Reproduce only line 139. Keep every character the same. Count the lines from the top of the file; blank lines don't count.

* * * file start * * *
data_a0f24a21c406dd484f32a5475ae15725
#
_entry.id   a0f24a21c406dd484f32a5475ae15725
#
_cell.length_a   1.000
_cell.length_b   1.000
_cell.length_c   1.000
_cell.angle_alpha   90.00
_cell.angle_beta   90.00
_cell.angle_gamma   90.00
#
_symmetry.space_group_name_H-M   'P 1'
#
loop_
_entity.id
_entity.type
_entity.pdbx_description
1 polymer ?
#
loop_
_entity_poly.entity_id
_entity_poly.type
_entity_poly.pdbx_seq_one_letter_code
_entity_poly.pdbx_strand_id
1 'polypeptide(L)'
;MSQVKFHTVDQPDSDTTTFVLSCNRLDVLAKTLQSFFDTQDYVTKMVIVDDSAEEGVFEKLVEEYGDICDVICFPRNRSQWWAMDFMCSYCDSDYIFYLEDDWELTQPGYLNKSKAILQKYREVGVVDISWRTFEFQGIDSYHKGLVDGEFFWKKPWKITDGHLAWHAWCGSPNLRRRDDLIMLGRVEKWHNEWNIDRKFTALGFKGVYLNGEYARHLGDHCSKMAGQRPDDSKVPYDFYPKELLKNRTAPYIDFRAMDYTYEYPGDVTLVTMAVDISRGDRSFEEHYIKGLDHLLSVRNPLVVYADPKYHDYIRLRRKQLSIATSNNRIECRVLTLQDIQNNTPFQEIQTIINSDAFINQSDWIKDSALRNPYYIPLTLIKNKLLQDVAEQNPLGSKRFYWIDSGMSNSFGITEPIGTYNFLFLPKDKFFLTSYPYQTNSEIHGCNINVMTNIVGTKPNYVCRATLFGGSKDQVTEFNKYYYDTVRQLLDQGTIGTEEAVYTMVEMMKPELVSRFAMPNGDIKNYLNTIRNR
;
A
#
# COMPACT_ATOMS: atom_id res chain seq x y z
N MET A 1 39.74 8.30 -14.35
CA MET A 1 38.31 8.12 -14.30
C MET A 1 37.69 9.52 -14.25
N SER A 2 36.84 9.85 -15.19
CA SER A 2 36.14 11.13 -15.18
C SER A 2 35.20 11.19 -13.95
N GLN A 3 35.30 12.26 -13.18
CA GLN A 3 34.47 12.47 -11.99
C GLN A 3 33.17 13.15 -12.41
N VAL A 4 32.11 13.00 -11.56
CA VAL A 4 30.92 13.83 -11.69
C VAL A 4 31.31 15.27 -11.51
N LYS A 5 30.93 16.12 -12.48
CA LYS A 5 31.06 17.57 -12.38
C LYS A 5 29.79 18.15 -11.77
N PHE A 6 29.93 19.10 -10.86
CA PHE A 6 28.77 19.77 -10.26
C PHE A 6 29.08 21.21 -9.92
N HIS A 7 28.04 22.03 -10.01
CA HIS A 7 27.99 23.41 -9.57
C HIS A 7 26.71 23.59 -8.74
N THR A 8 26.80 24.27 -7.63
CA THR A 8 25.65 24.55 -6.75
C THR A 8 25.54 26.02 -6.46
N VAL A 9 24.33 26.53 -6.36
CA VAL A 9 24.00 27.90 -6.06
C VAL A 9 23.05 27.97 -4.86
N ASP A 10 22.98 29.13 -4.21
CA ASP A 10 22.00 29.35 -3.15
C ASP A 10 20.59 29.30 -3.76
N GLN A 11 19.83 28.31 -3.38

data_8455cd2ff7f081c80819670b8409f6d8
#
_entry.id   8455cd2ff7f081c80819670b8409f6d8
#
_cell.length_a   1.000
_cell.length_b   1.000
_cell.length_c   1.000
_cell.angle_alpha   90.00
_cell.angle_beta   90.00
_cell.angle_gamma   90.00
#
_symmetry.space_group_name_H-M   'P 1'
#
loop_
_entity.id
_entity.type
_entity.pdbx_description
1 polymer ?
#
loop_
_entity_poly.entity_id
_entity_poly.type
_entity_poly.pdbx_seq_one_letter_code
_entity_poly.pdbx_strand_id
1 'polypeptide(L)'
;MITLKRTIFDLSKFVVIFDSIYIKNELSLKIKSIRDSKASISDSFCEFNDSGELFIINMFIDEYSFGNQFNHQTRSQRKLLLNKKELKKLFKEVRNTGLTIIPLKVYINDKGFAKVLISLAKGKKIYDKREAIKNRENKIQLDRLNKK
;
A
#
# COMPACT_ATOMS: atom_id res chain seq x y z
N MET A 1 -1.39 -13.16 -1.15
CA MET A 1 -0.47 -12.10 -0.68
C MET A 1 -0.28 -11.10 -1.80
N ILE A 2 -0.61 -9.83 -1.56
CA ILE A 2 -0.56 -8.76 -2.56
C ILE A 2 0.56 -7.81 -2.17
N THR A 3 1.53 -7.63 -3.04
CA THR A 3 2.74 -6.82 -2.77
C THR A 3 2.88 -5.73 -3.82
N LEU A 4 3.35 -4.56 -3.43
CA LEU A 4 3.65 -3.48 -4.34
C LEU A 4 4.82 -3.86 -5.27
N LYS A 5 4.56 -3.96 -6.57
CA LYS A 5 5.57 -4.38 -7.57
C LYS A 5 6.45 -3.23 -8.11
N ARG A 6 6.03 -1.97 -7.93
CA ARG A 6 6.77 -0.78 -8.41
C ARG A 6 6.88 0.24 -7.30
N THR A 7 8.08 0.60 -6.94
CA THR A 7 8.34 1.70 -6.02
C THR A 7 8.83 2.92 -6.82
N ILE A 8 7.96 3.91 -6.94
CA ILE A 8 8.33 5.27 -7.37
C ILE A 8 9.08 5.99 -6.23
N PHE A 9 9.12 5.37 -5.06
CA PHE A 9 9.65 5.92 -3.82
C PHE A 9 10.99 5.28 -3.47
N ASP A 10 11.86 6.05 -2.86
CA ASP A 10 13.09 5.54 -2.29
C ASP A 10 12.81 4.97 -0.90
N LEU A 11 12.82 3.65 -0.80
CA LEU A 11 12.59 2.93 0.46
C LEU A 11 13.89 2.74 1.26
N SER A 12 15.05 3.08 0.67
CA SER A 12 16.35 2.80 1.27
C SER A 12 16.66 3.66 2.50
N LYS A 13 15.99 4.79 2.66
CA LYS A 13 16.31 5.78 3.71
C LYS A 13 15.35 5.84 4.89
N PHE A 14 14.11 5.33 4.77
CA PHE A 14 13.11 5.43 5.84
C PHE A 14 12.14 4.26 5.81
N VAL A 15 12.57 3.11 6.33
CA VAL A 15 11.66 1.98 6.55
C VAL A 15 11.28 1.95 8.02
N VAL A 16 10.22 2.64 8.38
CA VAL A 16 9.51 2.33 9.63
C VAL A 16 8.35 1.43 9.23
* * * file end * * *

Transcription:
C VAL A 16 8.35 1.43 9.23